Putting Iran on Notice Through Missile Defense
Eight years of former President Obama’s proffered “open hand” to Iran has done nothing to diminish belligerent Iranian attempts to assert regional hegemony in the Middle East. Despite the July 2015 nuclear deal which unfroze billions in Iranian assets, allowed Tehran to continue enriching uranium, and leaves open a nuclear weapons breakout capability, the ayatollahs have continued to harass Western forces in the Gulf. So far this month several fast-attack vessels have approached a U.S. Navy warship in the Strait of Hormuz, and Tehran test-fired two anti-ship ballistic missiles into the Gulf of Oman, defying a U.N. Security Council resolution.
The Trump Administration has put Iran “on notice” and the time has come for the U.S. to demonstrate these are more than just words. A response should be robust and aggressive, which may include authorizing a military response to vessels buzzing U.S. ships in an unsafe and provocative manner. But the response should also be multi-faceted – and action on missile defense should be a critical facet.
When newly elected President Obama canceled the deployment of ground-based, mid-course ballistic missile interceptors in Poland and an advanced radar in the Czech Republic, he did not entirely abandon the concept of European missile defense. Instead, a missile shield took the form of the European Phased Adaptive Approach (EPAA), utilizing the Aegis BMD system and including two land-based interceptor sites in Poland and Romania. The EPAA was designed in four phases with phases one and two already complete and phase three on track for completion in 2018. When complete, there will be Aegis Ashore sites in Poland and Romania as well as the Aegis system at sea, all upgraded with the highly capable and proven interceptor, the Standard Missile 3 Block IIA.
President Trump’s budget calls for an increase in defense spending of $54 billion this year but has not released specifics on how that money should be spent. Completing and expanding the EPAA should be a top priority.
Despite Russian claims to the contrary, the EPAA was designed to protect against threats from nations in the Middle East such as Iran. The specific capability of the systems proves this. According to a recent RAND study, even the upgraded SM-3s are only capable of intercepting Russian ICBMs from two of their Eastern launch sites, and even then, only under unrealistic, zero-time-delay conditions. They are, however, very capable of defending against a range of current and future threats from Iran. While the EPAA does not pose a threat to Russia’s strategic deterrent, ensuring Europe has a multilayered missile defense shield would have an added benefit of acting to counter Russian aggression in the region.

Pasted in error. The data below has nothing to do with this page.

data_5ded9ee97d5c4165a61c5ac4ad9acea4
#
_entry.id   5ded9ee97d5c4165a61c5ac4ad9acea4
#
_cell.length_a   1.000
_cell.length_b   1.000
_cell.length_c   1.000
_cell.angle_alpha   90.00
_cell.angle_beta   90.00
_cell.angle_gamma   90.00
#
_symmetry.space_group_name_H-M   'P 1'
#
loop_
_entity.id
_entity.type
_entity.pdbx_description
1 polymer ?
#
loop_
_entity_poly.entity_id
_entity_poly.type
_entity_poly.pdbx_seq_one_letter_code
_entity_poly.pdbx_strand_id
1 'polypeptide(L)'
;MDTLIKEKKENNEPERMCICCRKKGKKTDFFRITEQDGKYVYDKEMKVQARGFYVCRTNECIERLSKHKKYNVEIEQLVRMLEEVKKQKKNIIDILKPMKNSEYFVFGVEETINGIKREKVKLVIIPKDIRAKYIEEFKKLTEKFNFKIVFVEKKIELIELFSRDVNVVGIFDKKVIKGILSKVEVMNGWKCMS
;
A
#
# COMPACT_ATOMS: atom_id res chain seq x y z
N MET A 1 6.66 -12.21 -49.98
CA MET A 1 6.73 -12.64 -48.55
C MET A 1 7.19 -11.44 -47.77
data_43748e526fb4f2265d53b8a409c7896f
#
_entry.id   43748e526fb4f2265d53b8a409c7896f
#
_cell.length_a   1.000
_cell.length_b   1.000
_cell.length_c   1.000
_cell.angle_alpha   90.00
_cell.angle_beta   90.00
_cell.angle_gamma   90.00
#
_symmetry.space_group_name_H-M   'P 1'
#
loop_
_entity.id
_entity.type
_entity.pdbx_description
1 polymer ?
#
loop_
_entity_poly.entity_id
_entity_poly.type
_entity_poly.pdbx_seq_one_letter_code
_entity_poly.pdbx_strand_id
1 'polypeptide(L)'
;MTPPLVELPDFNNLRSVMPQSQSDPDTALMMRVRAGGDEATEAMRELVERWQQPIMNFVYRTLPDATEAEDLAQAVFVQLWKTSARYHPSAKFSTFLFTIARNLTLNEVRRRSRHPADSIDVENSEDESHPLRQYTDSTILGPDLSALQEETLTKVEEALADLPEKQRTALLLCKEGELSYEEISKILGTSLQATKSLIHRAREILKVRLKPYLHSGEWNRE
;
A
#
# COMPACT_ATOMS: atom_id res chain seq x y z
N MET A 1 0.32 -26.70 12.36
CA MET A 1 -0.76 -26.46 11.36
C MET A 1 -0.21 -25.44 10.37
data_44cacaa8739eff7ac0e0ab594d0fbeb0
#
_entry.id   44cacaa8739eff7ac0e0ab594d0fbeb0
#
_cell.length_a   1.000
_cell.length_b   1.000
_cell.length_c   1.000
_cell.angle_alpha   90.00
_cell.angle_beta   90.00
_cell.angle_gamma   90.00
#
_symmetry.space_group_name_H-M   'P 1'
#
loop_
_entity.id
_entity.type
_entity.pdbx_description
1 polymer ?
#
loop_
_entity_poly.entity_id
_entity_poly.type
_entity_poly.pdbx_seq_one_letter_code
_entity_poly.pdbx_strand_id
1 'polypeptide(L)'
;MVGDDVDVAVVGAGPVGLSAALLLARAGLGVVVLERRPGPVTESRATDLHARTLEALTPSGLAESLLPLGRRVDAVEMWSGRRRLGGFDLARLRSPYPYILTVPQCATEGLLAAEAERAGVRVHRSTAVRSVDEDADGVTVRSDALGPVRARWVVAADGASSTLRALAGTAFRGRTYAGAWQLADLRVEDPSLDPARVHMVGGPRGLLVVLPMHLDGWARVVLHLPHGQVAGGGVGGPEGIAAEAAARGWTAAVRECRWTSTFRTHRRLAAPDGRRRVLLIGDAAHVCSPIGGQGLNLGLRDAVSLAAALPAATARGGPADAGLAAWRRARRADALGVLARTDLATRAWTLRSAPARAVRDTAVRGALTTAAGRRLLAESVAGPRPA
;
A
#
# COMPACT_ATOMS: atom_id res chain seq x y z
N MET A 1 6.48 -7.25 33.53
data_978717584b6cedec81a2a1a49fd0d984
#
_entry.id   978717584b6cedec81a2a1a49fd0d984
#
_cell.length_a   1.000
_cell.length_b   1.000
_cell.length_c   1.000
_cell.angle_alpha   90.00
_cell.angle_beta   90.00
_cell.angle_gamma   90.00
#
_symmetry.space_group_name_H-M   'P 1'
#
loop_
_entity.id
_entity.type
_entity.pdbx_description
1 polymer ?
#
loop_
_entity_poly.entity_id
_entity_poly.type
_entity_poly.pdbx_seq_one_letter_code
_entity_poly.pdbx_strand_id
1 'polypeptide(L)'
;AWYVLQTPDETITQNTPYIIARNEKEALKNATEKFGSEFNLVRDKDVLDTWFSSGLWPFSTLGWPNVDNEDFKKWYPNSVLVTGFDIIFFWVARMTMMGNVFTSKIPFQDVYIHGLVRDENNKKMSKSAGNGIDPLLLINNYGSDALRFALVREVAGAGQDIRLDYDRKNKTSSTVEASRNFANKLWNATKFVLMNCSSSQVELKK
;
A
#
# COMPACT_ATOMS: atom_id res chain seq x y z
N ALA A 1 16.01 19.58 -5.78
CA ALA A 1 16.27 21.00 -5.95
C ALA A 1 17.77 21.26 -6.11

In addition to ongoing Iranian naval provocations, Iran also continues to develop and deploy ballistic missiles, likely in conjunction with North Korea. Expanding the European missile shield would be a direct and effective response to counter this threat. Its effect would be immediate. It signals both U.S. resolve and capability to the ayatollahs and offers much-needed reassurance to our allies in the region. A robust missile shield would also add a layer of complication to Tehran’s nuclear weapons decision-making calculus. The existence of such a shield would significantly alter Iran’s cost/benefit analysis in threatening to use nuclear or non-nuclear ballistic missiles. It might even call into question the rationale for developing these weapons in the first place.
In addition to the expansion of our own BMD efforts in Europe, the U.S. should actively encourage our allies in the region to develop their own missile defense systems. Poland recently announced plans to acquire the Patriot missile system. We should encourage other countries to follow suit and assist them in acquiring the proven, interoperable systems developed here in the U.S. This would be of a piece with President Trump’s ongoing effort to move NATO allies toward contributing more to support the alliance.
Committing to European BMD should be an integral part of a much-needed response to Iran’s continued provocations. It offers the added political benefit for President Trump of running contrary to Russia’s long-standing policy views, which undercuts the current political narrative in Washington. By investing in and promoting the expansion of the European missile defense shield, the Trump Administration at once can demonstrate resolve against Iran, reassure our allies, stake out a position against Russian objections, and put American interests first.